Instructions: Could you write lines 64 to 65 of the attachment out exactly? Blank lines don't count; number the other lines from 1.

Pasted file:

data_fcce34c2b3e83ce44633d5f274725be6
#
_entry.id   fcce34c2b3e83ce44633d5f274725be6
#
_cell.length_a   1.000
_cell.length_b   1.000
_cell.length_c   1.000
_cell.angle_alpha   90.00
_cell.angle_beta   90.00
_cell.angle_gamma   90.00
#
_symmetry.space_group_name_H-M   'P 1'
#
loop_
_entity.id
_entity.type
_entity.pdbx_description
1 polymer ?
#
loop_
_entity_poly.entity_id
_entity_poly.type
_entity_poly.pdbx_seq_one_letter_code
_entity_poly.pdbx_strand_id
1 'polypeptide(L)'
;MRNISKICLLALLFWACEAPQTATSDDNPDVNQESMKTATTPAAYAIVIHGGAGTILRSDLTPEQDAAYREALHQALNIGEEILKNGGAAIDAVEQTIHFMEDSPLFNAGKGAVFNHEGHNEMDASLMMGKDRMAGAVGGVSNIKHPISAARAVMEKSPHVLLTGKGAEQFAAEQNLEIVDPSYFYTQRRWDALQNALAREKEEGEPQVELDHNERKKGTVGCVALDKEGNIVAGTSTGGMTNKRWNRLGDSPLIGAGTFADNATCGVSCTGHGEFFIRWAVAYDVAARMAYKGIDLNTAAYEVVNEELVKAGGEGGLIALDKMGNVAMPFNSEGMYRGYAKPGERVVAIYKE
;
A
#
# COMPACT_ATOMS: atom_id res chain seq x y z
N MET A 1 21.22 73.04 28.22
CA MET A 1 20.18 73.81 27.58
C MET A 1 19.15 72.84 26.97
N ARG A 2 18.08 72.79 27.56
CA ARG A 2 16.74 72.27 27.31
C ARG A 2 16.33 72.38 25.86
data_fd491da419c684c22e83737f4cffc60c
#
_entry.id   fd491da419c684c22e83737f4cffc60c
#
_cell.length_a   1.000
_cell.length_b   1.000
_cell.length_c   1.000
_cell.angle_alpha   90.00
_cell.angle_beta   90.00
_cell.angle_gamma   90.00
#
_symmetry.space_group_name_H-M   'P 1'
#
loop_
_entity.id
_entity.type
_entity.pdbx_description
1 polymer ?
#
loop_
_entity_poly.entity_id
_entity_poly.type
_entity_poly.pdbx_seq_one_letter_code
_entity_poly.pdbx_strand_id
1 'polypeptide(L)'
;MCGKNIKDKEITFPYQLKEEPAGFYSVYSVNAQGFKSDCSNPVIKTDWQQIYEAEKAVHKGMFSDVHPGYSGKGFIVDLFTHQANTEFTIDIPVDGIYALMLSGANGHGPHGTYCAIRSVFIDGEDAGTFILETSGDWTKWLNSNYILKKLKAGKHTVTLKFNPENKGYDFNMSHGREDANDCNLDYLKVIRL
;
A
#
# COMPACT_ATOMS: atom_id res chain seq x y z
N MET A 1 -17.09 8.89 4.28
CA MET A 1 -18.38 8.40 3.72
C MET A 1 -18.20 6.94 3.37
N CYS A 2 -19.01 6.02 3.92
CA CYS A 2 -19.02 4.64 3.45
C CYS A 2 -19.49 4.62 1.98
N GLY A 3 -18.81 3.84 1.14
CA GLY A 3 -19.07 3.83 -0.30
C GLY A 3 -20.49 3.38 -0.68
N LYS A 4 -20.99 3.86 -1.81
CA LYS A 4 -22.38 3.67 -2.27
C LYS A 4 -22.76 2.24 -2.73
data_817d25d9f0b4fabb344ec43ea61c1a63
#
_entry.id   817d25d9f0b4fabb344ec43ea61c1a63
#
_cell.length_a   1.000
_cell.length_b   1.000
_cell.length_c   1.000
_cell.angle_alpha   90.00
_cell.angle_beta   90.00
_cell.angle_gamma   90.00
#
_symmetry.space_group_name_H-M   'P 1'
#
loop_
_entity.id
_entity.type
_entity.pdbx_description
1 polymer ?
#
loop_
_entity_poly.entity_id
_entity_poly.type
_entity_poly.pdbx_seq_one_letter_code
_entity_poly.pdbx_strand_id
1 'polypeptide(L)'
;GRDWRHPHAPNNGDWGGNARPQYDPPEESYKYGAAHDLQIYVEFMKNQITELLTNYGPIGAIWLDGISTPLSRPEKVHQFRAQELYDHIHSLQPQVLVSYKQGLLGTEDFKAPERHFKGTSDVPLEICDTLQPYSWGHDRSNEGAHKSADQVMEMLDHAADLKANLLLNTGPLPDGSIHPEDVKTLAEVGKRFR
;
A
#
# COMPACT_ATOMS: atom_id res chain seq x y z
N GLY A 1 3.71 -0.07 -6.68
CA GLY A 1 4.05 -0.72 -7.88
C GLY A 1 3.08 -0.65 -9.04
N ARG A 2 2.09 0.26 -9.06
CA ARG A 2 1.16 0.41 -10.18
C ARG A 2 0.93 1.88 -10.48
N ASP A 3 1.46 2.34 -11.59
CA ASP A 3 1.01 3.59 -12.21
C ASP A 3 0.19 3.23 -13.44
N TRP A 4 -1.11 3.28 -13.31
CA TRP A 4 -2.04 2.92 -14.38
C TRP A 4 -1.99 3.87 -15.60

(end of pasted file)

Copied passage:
A
#